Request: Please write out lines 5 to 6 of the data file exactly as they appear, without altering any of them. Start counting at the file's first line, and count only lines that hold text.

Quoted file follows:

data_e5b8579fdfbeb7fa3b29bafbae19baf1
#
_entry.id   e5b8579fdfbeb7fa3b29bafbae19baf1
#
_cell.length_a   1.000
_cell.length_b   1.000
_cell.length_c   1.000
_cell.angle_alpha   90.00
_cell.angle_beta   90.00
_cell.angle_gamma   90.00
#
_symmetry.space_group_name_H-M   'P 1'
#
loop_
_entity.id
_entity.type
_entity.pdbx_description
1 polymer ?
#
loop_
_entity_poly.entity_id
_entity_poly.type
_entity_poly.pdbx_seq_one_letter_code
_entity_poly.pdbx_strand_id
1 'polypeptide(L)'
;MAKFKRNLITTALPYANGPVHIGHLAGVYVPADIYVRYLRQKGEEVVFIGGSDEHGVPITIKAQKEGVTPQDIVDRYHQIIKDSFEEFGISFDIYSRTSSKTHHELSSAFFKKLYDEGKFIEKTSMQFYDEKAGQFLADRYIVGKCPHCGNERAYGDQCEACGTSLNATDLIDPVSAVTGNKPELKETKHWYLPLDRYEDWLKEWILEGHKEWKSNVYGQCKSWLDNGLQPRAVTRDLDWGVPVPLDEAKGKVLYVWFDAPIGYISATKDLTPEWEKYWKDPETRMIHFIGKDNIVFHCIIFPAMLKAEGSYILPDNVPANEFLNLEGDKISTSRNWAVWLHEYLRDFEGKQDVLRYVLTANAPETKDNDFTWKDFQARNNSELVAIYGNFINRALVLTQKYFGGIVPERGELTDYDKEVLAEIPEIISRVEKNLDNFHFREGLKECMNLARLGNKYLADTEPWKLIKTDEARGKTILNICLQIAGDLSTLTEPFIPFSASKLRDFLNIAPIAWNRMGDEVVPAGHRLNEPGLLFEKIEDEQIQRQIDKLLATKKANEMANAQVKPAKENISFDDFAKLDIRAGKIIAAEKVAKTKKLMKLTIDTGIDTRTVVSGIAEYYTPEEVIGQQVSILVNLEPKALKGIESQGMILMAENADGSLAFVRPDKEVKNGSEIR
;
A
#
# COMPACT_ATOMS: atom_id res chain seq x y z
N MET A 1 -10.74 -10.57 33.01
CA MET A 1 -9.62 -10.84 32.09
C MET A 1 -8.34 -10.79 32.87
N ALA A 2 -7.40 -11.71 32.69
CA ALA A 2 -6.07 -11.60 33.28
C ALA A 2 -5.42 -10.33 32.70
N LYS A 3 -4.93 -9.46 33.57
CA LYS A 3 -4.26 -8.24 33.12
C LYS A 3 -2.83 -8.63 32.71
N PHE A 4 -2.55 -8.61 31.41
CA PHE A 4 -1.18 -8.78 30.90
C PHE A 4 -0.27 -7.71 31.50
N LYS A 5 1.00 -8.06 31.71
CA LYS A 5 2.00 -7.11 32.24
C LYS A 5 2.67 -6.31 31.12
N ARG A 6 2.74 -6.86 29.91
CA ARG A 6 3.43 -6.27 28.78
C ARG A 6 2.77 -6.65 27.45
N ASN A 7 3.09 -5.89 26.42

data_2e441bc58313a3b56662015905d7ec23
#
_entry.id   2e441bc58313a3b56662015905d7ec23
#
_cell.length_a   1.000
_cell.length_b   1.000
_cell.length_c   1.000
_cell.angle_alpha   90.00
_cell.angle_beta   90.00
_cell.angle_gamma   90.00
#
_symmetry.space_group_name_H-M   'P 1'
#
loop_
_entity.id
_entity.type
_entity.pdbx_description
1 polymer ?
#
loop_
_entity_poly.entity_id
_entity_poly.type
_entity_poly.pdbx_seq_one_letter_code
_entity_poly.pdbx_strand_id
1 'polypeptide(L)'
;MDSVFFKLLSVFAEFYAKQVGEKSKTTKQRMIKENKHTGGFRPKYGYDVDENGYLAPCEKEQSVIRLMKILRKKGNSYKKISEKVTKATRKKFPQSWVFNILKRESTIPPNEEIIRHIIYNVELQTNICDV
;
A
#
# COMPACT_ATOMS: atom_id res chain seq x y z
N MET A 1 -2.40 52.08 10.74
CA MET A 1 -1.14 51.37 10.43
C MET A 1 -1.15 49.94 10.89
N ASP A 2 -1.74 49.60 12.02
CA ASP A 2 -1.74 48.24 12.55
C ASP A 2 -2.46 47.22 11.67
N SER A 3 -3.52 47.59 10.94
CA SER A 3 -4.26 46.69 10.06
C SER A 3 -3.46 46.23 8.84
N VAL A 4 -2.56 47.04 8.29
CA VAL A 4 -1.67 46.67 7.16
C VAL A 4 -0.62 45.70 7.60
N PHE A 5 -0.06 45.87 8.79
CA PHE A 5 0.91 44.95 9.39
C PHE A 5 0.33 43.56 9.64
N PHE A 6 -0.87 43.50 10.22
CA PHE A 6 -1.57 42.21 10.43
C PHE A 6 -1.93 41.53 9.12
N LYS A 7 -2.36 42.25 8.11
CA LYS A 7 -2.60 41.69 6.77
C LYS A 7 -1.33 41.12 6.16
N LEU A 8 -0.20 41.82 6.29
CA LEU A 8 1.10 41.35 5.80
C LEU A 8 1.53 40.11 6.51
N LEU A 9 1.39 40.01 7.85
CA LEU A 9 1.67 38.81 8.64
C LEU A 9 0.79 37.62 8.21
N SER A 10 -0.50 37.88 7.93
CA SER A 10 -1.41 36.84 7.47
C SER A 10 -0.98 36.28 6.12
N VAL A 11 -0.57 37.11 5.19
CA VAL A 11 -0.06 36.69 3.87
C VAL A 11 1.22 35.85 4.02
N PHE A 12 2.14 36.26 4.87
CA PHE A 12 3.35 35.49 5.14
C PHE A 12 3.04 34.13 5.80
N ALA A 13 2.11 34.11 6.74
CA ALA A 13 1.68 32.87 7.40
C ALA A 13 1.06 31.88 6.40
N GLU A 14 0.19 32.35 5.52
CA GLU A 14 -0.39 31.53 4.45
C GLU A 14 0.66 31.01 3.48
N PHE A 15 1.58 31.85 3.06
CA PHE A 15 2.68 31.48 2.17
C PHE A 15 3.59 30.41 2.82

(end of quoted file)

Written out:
_cell.length_a   1.000
_cell.length_b   1.000